- New limited but clever WiFi exploit
- MS looking into new IE vulnerability
- Zero day flaws in Safari
- Open source projects address security bugs twice as fast
- Exploit to bypass MS’s low level security around program execution
- Function key in Windows can lead to an exploit
- Mariposa botnet beheaded
- Immense scale of Mariposa botnet
- Mariposa authors may evade jail time
- Google hackers targeted source control systems
- Typical Windows user patches every 5 days
- In defense of OpenSSL
- Alleged RSA authentication crack
Slashdot shares a new development in optical wireless. The comments on the ISP Review piece are skeptical, hinting that there may be hurdles other than cost to this application competing with radio based wireless. I could not find a link through to any more detail on the research but the remark about dark walls absorbing too much signal has me concerned.
The commenters seem to point out another limitation, that of the need to essentially put optical hardware in each room needing to serve wireless devices. Despite the claims of working around corners, this seems more like an option for new construction to wire a concentrated area rather than doing what WiFi or WiMAX do which is cover small and large areas regardless of construction or infrastructure.
Timothy B. Lee has a good survey of the current field of mesh networking at Ars. The good news is that it seems to be thriving outside of the labs where it originated. Better, the costs of deployment and operation seem especially conducive to use in developing countries. This is consistent with the highest profile mesh networking about which I know much of anything, the OLPC project.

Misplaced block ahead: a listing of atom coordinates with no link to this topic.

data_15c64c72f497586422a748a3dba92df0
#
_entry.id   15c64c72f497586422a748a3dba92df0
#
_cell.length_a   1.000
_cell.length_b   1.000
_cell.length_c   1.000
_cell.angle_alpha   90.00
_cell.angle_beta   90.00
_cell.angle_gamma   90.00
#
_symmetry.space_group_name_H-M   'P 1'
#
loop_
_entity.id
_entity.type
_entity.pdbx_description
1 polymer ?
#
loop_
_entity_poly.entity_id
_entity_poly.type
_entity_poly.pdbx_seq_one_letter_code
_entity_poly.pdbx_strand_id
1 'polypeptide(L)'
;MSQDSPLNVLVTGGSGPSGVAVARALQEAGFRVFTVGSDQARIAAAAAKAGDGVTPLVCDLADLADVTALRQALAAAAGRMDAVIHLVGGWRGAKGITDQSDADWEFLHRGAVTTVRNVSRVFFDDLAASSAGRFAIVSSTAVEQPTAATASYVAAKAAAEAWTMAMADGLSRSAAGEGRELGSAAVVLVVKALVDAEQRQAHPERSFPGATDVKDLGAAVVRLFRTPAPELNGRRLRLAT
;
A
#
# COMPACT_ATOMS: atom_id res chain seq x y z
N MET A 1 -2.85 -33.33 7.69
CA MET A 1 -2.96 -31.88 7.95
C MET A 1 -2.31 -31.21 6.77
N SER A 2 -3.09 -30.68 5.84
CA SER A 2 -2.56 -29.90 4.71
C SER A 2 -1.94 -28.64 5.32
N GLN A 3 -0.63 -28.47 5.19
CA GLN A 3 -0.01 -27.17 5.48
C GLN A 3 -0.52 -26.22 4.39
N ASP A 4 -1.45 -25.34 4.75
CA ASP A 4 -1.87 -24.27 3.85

The throughput pales compared to fiber of cable broadband but is directly comparable to what many folks use in developed nations in lieu of running cable throughout their homes, plain old WiFi. I was pleased to note among his examples mesh vendors working on municipal coverage.
There’s also an excellent section on open versus proprietary, noting that much of the systems out there may be open at the lower layers but are largely proprietary. The author definitely throughs his weight behind the need for open standards to aid competition and adoption.
This is news cast 189.
In the intro, the final reminder I will be at Dragon*Con over Labor Day weekend. No show on the 2nd or the 6th.
This week’s security alerts are an application the exposes how insecure the Facebook apps are building on prio warnings from the ACLU though Facebook has already promised to change its policies to address the issue and a so-called 60 second crack of WPA.
In this week’s news a new rapid application development tool for Linux building on past efforts to make development more accessible, James Boyle considers what IP law should learn from software, after last year’s FCC ruling allowing them new technical specs for white space devices start to emerge, and using anti-ferromagnetism to potentially speed disk writes.
Following up this week Nina Paley shares some positive economic data on sharing her work openly and Mozilla launches Test Swarm.
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